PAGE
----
By Susan Decker, Alex Tanzi, and Bloomberg
March 2, 2019

The U.S. is still out in front of global rivals when it comes to innovation, but American universities –- where new ideas often percolate –- have reason to look over their shoulder.

That’s especially true for technologies like 5G phone networks and artificial intelligence. They’re exactly the fields where President Donald Trump recently insisted the U.S. has to lead — and also the ones where Asia, especially China, has caught up.

Universities from China, Korea and Taiwan get more patents than their U.S. peers in wireless communications, according to research firm GreyB Services. In AI, 17 of the top 20 universities and public research organizations are in China, with the Chinese Academy of Sciences topping the list, says the World Intellectual Property Organization in Geneva. Overall, American universities still dominate the patent rankings, led by the University of California and Massachusetts Institute of Technology.

There’s a special place for universities in the ecosystem of research.

Corporate labs tend to focus on what they’re fairly sure will be profitable, while their government equivalents put national security first. Universities groom future scientist and can be incubators for pie-in-the-sky ideas –- some of which turn out to be game-changers. The list ranges from Google’s search engine to DNA technology that’s behind a whole industry of gene-manipulating treatments. Plus the Honeycrisp apple.

Government grants to universities have been stagnant for more than a decade, meaning they’ve declined in real terms and as a share of the economy.

“If you look at the federal dollars, they’ve not really changed substantially,’’ says Stephen Susalka, head of AUTM, a technology transfer association whose members include 800 universities. “Other countries are catching up. We can’t sit on our laurels.’’

Federal funding of $40 billion for university research in fiscal 2017 was slightly below its peak six years earlier. The colleges spend about $75 billion a year altogether, with the balance largely coming from their own funds. The government’s share has slipped below 60 percent, from almost 70 percent in 2004.

Trump has proclaimed AI and 5G to be high priorities, but hasn’t pitched Congress for more money. In fact, last year the administration called for deep cuts in research funding, including an 11 percent hit to the National Science Foundation.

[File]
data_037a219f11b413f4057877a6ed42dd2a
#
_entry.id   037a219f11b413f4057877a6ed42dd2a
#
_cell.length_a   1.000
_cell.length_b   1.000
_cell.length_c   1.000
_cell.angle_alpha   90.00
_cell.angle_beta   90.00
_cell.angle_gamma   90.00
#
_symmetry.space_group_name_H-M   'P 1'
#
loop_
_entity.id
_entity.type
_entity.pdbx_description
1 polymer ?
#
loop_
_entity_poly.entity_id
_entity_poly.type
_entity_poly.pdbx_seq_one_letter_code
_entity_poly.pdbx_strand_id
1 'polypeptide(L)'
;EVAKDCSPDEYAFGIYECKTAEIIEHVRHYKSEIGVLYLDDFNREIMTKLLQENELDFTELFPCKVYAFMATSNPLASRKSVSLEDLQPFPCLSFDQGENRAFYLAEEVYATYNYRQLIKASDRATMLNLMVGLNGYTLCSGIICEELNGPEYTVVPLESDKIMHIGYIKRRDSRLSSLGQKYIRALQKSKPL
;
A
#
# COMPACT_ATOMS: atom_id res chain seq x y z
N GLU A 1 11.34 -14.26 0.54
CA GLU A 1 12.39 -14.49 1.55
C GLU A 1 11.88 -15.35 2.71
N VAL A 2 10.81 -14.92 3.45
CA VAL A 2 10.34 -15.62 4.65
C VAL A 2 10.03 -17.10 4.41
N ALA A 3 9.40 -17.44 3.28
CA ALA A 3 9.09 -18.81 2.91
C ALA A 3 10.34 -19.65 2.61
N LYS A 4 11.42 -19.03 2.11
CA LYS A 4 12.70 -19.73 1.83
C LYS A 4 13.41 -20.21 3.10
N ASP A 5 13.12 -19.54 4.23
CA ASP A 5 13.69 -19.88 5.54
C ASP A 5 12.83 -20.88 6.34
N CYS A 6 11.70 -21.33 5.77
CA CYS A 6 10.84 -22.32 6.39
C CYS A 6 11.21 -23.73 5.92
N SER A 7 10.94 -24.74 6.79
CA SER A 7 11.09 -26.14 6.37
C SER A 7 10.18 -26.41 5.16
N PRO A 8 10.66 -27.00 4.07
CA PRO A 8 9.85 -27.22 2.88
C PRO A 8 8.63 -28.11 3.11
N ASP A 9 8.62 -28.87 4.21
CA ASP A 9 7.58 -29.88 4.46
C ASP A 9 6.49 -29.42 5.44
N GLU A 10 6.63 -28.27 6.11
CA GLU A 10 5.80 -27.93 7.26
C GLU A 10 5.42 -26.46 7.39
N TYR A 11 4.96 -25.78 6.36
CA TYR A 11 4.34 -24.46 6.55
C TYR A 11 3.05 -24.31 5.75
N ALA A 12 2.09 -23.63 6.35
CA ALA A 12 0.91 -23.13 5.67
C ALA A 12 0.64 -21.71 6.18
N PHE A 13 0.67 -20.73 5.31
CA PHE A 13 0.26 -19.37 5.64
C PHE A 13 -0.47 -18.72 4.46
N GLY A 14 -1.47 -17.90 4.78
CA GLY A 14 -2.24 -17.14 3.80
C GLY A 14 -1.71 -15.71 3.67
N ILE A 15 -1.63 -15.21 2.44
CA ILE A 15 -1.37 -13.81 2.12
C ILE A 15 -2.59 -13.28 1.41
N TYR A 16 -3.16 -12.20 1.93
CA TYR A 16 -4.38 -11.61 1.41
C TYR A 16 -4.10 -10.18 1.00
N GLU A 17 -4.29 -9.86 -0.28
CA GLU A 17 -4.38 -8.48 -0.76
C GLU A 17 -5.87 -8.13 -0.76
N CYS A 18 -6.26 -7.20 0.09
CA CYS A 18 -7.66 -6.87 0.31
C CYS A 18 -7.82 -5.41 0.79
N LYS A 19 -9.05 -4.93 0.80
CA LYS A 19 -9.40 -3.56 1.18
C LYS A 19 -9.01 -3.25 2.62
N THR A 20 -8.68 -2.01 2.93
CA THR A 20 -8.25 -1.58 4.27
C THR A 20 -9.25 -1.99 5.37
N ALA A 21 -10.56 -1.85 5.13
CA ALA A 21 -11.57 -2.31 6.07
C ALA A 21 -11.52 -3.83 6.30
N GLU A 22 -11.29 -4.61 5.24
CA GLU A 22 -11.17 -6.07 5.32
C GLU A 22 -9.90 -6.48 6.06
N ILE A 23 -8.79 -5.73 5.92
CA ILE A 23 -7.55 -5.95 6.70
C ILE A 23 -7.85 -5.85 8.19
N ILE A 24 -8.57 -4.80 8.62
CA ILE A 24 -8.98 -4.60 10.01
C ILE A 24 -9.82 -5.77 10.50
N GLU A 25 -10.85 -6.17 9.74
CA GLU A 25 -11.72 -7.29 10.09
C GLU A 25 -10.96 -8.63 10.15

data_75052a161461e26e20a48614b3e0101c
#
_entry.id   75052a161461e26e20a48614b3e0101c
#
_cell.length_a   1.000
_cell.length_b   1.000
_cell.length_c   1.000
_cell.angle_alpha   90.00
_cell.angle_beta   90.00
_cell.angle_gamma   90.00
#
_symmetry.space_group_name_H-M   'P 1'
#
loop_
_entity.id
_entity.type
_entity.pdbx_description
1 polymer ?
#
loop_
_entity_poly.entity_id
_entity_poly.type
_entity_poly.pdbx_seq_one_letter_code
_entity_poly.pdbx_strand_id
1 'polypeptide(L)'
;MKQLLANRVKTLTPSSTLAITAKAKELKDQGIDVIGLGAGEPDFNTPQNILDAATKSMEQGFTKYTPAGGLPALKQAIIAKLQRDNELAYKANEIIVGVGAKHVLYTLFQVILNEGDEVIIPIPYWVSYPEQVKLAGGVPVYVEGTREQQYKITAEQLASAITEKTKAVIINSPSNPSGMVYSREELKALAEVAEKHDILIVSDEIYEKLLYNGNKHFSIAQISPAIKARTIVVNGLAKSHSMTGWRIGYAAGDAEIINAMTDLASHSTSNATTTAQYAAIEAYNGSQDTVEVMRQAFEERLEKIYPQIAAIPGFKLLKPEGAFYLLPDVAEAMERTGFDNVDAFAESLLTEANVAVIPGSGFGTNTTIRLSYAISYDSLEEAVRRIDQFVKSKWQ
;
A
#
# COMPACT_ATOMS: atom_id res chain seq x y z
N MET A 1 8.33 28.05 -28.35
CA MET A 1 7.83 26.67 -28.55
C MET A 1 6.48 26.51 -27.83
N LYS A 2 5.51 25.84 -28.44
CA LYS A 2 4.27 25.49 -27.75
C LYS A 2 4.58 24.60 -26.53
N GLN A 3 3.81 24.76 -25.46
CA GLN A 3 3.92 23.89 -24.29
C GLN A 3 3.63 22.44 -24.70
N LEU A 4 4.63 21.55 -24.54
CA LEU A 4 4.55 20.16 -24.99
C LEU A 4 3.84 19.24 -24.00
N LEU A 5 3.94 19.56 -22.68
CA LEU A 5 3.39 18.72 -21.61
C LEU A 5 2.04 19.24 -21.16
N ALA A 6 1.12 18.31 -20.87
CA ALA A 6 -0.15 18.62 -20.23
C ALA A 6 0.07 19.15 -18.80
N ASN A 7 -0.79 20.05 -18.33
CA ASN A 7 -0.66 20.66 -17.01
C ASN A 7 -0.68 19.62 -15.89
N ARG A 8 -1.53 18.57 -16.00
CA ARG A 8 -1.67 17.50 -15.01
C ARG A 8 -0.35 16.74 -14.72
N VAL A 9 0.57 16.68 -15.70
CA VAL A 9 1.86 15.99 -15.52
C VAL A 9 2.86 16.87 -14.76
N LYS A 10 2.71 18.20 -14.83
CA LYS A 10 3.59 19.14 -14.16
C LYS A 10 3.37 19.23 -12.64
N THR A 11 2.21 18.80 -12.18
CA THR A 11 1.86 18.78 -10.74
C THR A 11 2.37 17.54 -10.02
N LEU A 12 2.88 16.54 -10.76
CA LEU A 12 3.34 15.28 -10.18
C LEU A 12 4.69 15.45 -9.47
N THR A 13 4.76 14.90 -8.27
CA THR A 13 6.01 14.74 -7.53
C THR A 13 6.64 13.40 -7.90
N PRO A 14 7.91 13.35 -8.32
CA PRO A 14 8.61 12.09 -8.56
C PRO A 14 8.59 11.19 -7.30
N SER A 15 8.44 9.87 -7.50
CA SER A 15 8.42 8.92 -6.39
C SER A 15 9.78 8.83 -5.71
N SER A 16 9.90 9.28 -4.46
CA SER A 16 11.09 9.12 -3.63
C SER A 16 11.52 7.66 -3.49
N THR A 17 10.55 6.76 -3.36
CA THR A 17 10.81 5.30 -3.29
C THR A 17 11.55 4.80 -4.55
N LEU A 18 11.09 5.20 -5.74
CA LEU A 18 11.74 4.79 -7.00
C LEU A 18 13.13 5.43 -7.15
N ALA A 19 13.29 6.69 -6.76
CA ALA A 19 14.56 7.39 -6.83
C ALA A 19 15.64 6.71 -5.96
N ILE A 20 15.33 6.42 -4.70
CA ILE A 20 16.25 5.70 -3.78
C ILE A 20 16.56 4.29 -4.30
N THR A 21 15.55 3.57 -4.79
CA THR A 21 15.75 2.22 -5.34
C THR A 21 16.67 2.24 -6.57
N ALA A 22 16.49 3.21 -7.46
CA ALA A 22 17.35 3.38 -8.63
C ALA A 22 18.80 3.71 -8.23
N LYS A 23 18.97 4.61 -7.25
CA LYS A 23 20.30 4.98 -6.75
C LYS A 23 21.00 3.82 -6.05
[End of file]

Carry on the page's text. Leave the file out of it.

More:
Congress balked and instead passed the biggest increase for a decade, bringing the total to more than $176 billion. How much will go to universities remains unclear, because the grant process was interrupted by a 35-day government shutdown.

More than half of federal cash for university research comes from the Department of Health and Human Services. That’s reflected in the types of patents U.S. universities are getting. Almost three quarters are in the life sciences, compared with less than half at Asian universities, according to intellectual property-management software firm Anaqua.

‘Should Be More’

Grants for IT research tend to originate at the Pentagon and the NSF, which each contribute about 13 percent of university funding.

“That’s not nothing,’’ says Doug Brake at the Information Technology & Innovation Foundation in Washington. “But I’d argue there should be more,’’ he says. “It pales in comparison to the type of support the Chinese engage in.’’

Comparisons are tricky, but by some measures China’s spending on research and development now rivals America’s.

The Chinese government also is investing in nearly 100 U.S. universities, which have Confucius Institutes to promote Chinese language and culture. None of those schools receive direct U.S. federal funding, according to the Government Accountability Office .

Another way to look at innovation in the world’s two biggest economies, and how they commercialize it, is to study payments made for the use of intellectual property – like patents, trademarks or copyrights. Here again, the U.S. still holds a lead but China is advancing.

The American way of bringing universities into this process has been widely emulated. A 1980 law allows them to keep patents that stem from government-funded research. Universities received more than $3 billion in gross licensing income in 2017, according to AUTM. They filed more than 15,000 patent applications, and helped create 1,080 start-ups.

Walter Copan, head of the National Institute of Standards and Technology, says the system is being updated so that research can be delivered more efficiently into the hands of business.

The government’s job “is to invest in these high-risk exploratory areas,’’ he says. “This is of critical importance to U.S. competitiveness.’’

‘Great to See’

That’s pretty much what Trump concluded about AI in his executive order last month. China isn’t identified by name in the 2,700-word document. But the references to maintaining America’s “economic and national security,’’ and protecting its tech from “attempted acquisition by strategic competitors,’’ point clearly in that direction.

Money doesn’t get much of a mention, though. At the University of California in Berkeley, there’s significantly more high-quality work going on than there is cash available, says Randy Katz, the vice chancellor for research. Only about one in five proposals deemed to have merit ends up getting funded.

That’s why Trump’s AI order needs some practical follow-up, says Katz. “It’s great to see it’s a national priority,” he says. “It’s up to Congress to see how much money is going to be spent.’’

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